There is a common myth that olive oil should not be used for cooking at high temperatures because it has a low smoke point. However, recent studies have proven this to be a rumor. Researchers at the University of Barcelona confirmed that EVOO retains its healthy antioxidants even when exposed to high temperatures, and that it actually has a higher oxidative stability than other fats. The smoke point of olive oil is simply a short-term factor that refers to the temperature at which it starts to smoke and produce harmful compounds. As long as the oil is not exposed to temperatures higher than 375°F for a long period of time, it is safe to cook with.
The Importance of Quality
When it comes to olive oil, quality matters. Extra-virgin olive oil is the highest quality and has the most health benefits, including a decrease in the risk of heart disease and cancer. However, not all EVOO is created equal. Some lower quality EVOO may have been extracted using heat or chemicals, which can decrease the amount of antioxidants and nutrients in the oil. It is important to look for high-quality EVOO that has been cold-pressed and has a rich flavor.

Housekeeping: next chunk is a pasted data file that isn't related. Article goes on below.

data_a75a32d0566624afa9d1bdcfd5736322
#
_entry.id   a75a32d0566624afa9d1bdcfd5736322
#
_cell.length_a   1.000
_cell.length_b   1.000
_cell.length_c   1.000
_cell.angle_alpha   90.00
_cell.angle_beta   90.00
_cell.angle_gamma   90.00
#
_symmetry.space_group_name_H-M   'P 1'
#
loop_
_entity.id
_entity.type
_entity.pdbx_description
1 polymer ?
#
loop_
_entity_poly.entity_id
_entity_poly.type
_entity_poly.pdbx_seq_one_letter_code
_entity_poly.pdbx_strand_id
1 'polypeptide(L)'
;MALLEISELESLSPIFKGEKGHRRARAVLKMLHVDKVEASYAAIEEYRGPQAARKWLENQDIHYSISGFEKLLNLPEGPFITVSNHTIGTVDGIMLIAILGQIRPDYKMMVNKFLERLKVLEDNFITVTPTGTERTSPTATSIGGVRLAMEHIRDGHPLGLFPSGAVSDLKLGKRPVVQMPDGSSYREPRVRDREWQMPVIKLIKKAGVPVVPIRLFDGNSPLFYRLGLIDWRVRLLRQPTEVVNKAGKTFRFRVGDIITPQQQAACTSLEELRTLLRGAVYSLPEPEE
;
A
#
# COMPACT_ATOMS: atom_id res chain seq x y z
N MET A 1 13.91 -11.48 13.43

The Fascinating History of Olive Oil
Olive oil has a rich and ancient history that dates back thousands of years. It is thought to have originated in the Mediterranean region, where it was first discovered by ancient civilizations. The ancient Greeks and Romans were known to have used olive oil for religious ceremonies, as well as for cooking and as a body oil. The production of olive oil began in the ancient era, and it played a significant role in the daily lives of people in the Mediterranean region. The ancient Greeks even referred to it as “liquid gold.”
The Role of Olive Oil in Modern Times
Today, olive oil is a key item on the table in many households around the world. It is produced in multiple varieties and styles, each having its own unique taste and quality points. Olive oil is commonly used for cooking, but it is also utilized in a vast array of dishes, from typical Mediterranean dishes to new and innovative recipes. It is a versatile item that requires little practice to use and can be sold at different price points depending on its quality.
The Different Varieties of Olive Oil